By DAVID MCKAY WILSON
THE JOURNAL NEWS
(Original publication: December 10, 2005)
One of the four egg-shaped Tamagotchi virtual pets clipped to a lanyard around Maria Tirado’s neck is beeping. She picks it up, and sees on its tiny LCD screen that the pet is hungry. She pushes buttons to feed it and to clean up its mess afterward.
Then Tirado, a 9-year-old fourth grader from Mahopac, aims the toy’s wireless beam at a friend’s Tamagotchi a few inches away. The virtual pets connect and exchange gifts, which she watches on the screen.
“I like wrapping the presents and giving gifts,” says Tirado, who was playing with the toy one recent afternoon during an after-school program at Mahopac Falls Elementary School. “I especially like giving and getting hearts.”
Such is the world of Tamagotchi, the toy that burst on the scene in 1997. It faded from popularity after a few years, but made a dramatic return when the toy manufacturer, Bandai, relaunched it last Christmas. In June, the company debuted Tamagotchi’s Version 2, with technology that lets the electronic pets give gifts (or snakes) to each other, battle and become friends.
Now the toy, which retails for $14.99, is on the wish-lists of children everywhere, and local stores are reporting brisk sales. Bandai initially targeted the toy to girls, and many of the plastic toys came in yellows and pinks. But since the wireless component was introduced, more boys have been drawn in and now the darker hues are in short supply.
“We’ve found that boys also like virtual pets, and there’s become a real playground effect, with kids talking about it, and asking their parents to get it,” said Bandai spokesman Cliff Jin.
Orders for the toy are heavy at the Nanuet-based Internet site www.toywhiz.com, says customer service representative Sara Waldron, 22, of Garnerville, who recalls playing with the original version when she was a child (and keeping it out of her teachers’ sight at Immaculate Conception School in Stony Point).
“It’s a hot item,” says Waldron. “It’s all the fun of the pet and none of the heartbreak. If it dies, you can hit a button and it comes back to life.”
But with proper care and feeding, the electronic pet evolves from an egg to a child to a teen, and on to adulthood.
If two adult Tamagotchis of the same sex connect frequently, they are able to become very good friends. But if two adults of the opposite sex have a similar experience, they can get married, and subsequently “give birth” to an egg that hatches into a child who can begin the life cycle once more.
Stephen Valdes, 7, a second-grader at Mahopac’s Lakeview School, is the proud caretaker of Orick, his virtual pet. Orick was born a few weeks ago, after his toy connected frequently with a Tamagotchi owned by his sister, Sarah.
“They got married after my sister kept giving him hearts,” he says. “After he got a few hearts, he didn’t want to do anything else. He just kept wanting to connect.”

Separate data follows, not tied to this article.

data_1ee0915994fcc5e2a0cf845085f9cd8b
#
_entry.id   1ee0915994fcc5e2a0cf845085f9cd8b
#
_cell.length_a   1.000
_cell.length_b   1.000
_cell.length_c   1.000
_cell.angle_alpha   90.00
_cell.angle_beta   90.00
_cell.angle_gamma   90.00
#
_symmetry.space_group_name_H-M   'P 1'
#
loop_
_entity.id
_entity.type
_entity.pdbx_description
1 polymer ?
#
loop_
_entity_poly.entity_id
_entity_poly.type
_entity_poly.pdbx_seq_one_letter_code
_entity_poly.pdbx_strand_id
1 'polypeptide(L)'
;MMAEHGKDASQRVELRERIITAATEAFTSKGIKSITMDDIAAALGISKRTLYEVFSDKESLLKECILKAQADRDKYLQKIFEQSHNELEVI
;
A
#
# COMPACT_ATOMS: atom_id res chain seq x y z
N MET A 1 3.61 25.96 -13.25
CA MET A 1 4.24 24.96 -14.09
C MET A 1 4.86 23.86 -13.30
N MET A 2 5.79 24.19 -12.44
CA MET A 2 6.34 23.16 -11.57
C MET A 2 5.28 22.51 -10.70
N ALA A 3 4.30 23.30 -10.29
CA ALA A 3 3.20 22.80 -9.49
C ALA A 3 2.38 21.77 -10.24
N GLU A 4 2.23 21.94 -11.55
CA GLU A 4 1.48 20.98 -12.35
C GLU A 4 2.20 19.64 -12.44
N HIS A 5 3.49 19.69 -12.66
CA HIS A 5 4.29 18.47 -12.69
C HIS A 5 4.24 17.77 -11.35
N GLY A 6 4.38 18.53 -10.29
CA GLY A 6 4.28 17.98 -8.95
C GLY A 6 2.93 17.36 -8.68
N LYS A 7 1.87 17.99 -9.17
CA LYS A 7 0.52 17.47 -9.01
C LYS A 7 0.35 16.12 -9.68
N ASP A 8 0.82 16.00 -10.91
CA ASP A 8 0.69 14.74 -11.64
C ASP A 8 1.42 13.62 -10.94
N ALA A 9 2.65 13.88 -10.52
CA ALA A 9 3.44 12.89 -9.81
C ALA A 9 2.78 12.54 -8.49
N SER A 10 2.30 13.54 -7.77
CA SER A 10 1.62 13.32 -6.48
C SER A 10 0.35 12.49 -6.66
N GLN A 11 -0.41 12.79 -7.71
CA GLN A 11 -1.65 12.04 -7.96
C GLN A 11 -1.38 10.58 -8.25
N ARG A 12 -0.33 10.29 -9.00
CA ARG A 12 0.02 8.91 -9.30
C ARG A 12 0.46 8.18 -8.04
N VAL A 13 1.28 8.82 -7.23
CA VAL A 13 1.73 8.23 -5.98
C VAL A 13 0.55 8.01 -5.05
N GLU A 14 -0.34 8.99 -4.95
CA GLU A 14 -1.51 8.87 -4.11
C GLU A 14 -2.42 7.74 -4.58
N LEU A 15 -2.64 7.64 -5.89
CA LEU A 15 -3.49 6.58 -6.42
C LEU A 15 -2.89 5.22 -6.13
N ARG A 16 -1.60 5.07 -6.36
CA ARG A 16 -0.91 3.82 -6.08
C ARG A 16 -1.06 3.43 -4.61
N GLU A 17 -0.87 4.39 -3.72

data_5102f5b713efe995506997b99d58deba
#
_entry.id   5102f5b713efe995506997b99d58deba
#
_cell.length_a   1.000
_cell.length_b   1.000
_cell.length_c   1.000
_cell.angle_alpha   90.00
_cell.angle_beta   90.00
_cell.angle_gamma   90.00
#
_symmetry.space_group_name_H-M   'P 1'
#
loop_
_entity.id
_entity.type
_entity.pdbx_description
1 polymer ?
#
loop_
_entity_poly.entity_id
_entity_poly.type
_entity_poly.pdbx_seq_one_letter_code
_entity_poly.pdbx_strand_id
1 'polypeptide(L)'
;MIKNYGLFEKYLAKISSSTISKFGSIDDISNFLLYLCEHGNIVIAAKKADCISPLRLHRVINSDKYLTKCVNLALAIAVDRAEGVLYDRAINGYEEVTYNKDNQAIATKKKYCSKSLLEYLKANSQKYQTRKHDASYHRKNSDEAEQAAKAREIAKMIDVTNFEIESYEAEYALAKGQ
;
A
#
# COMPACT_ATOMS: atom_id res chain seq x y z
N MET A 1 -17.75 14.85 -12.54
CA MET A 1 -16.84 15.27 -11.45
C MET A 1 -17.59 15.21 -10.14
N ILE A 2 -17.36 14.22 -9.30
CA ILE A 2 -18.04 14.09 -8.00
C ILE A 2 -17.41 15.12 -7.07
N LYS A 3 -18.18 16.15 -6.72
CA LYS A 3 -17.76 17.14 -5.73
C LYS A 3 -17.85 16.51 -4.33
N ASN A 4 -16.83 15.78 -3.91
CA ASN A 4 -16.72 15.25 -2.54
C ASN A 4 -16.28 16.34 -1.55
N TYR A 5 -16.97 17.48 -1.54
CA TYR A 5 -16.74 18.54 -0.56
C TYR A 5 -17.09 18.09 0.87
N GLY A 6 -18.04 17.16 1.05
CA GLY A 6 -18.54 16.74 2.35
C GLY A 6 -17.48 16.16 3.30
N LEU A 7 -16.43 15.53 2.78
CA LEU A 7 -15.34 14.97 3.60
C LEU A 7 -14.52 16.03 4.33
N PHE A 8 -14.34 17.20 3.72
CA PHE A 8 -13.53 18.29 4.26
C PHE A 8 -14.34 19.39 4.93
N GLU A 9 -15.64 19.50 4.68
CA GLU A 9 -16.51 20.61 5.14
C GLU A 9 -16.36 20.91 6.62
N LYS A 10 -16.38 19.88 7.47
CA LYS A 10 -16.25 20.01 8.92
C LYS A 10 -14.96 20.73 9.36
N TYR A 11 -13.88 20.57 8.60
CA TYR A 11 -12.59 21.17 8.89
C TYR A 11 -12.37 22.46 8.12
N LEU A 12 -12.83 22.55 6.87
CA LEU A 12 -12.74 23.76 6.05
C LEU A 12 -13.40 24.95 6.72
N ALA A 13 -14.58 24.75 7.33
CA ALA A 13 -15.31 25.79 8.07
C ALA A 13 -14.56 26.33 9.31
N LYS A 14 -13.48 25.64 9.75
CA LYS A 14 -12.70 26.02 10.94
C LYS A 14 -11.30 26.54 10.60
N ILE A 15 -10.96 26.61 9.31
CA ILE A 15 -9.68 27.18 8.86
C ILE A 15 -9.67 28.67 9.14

Jay Cerio, director of the child guidance center at Alfred University, Alfred, N.Y., says children can learn a few life lessons from the Tamagotchis.
“If the thing breaks, or they don’t take care of it and it dies, they could experience a (momentary) sense of loss,” Cerio says. “But the reality is, they aren’t losing a living thing, and it can teach them about the ups and downs of life.”
On a recent afternoon in Mahopac, a slew of elementary school children brought their Tamagotchis to the after-school program, and the virtual pets â€” and their owners â€” were connecting throughout the room. Unlike many electronic toys that encourage solitary play, the Tamagotchi encourages interaction, which Stephen White, professor of education at George Mason University in Fairfax, Va., says is the sign of a good toy.
“With electronic toys, parents need to be aware of how their kids are using them so they aren’t off in the corner for long periods of time,” says White. “Toys that get kids interacting helps them develop what we call social competence.”
Ron Ayala, 10, says he persuaded his mother to buy him a Tamagotchi this summer to join in with his friends. Teachers tell students at Austin Road Elementary School in Mahopac to keep them out of sight during class time, he says.
“All the boys had them at camp,” says Ayala, a fifth-grader. “We just have to make sure to keep them in our backpacks at school so our teacher doesn’t catch us with them.”
Chris Munz, 7, likes to take his Tamagotchi on play dates with his his buddies. And the virtual pets sometimes come bearing gifts for their virtual friends â€” some good, some bad.
“Sometimes they give me presents that are edible, but sometimes I get snakes,” he says.
At KB Toys at the Jefferson Valley Mall on a recent evening, several parents were at the Tamagotchi display, snatching up the toys.
Vicki Golebiowski of Mahopac was buying one for her 3-year-old son, A.J., so he could keep pace with the kids at his day care center.
Carolyn Cullaro of Yorktown says her two children, ages 10 and 12, already had six Tamagotchis, with one living through its 14th generation. But none of the Cullaros’ virtual pets had the wireless component that allows them to connect.
Cullaro knew her children would be happy to have the latest model. But wasn’t so sure about her husband’s reaction might be.
“I think he’s going to scream,” she says.
Copyright 2005 The Journal News, a Gannett Co. Inc. newspaper serving Westchester, Rockland and Putnam Counties in New York.